MANILA -- With an increased budget this year, the Department of Agriculture will vigorously pursue initiatives to attain sufficiency in major staples by 2013 that include rice, white corn, cassava, and other basic commodities.
In his 2011 year-end report, Agriculture Secretary Proceso Alcala said a big chunk of the DA’s 2012 budget of P61.73 billion will be spent to implement the Food Staples Sufficiency Program, which is the centerpiece program of the Aquino administration.
An important feature of the FSSP is the frontloading of investments, particularly on infrastructure like irrigation, farm-to-market roads, and postharvest facilities.
“We hope to regain momentum in irrigation, with particular focus on cheaper and shorter gestating small-scale irrigation system,” Alcala said.
The DA, through the National Irrigation Administration, with an approved budget of P24.5 billion for 2012, will construct new irrigation systems, and restore and rehabilitate existing ones, servicing a total of 224,850 hectares, broken down as: new areas - 87,405 has; rehabilitated areas - 79,246 has; and restored - 57,199 has.
For its part, the DA’s Bureau of Soils and Water Management will spend P500 million to construct 4,584 small-scale irrigation projects that include: 1,283 shallow tube wells, 75 small water reservoirs, 56 small water impounding projects and 3,130 spring development.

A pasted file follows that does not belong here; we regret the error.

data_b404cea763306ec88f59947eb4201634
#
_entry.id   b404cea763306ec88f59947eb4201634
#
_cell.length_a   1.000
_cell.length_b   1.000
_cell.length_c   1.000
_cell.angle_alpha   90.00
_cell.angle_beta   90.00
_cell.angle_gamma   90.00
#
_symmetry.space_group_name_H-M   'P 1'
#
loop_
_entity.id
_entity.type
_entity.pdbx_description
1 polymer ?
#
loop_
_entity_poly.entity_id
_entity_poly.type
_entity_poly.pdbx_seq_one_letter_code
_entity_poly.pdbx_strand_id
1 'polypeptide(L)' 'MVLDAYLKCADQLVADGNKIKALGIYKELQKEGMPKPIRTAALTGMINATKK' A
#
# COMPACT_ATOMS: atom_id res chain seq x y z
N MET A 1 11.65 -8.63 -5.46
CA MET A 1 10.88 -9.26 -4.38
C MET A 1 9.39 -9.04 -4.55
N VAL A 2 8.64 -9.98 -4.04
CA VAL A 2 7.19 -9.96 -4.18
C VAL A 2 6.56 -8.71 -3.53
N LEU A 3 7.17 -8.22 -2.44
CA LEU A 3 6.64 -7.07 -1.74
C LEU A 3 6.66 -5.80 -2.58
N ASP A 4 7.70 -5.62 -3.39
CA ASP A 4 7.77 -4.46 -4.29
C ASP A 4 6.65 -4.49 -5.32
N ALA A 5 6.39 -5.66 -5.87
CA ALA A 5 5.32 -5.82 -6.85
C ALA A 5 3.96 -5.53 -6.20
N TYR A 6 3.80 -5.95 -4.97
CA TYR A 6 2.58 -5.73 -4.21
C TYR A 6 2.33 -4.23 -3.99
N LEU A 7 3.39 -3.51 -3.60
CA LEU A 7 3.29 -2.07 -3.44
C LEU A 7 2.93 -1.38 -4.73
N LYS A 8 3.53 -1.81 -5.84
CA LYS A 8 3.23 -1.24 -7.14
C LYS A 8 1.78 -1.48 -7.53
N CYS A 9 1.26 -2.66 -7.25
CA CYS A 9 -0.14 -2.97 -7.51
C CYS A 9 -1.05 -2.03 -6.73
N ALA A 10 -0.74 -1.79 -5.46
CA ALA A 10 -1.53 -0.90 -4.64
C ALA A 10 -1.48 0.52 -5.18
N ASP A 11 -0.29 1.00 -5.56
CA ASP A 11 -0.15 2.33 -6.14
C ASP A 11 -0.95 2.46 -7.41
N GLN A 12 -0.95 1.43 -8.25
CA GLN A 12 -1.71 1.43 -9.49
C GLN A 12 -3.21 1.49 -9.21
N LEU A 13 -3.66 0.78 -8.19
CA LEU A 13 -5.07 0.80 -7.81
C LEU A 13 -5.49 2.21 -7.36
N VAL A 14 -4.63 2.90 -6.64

For postharvest and other infrastructure, the DA has allotted a budget of P11.28 billion. This will be spent to construct 2,777 drying, storage and processing facilities, and 4,526 units of dryers, storage and milling equipment, including dairy equipment and machineries.
The DA will also construct major agri-fishery trading centers such as in La Trinidad, Benguet; Urdaneta, Pangasinan; San Jose, Camarines Sur; and in Argao, Cebu.
For banner or commodity programs, the DA will spend a total of P11.35 billion, broken down as: P6.2 billion for rice; P951 million - corn; P1.3 billion - high-value crops; P1 billion - livestock; and P1.9 billion – fisheries.
To hasten the transport of farm and fishery products from production areas, the DA in partnership with local government units will construct and rehabilitate more than P5 billion worth of farm-to-market roads (FMRs), totaling 1,284 kilometers, under foreign-assisted and locally-funded projects.
“We have redesigned FMRs so that at least 50 percent of the budget goes to concreting critical road sections. This would ensure that the roads do not disappear after a flood,” said Alcala.
“We want to make sure that we do not only build roads and dams. We should build them better. Monitor them more closely, and ensure that they serve the purpose for which they were built,” said Alcala, who is a civil engineer by profession. *PNA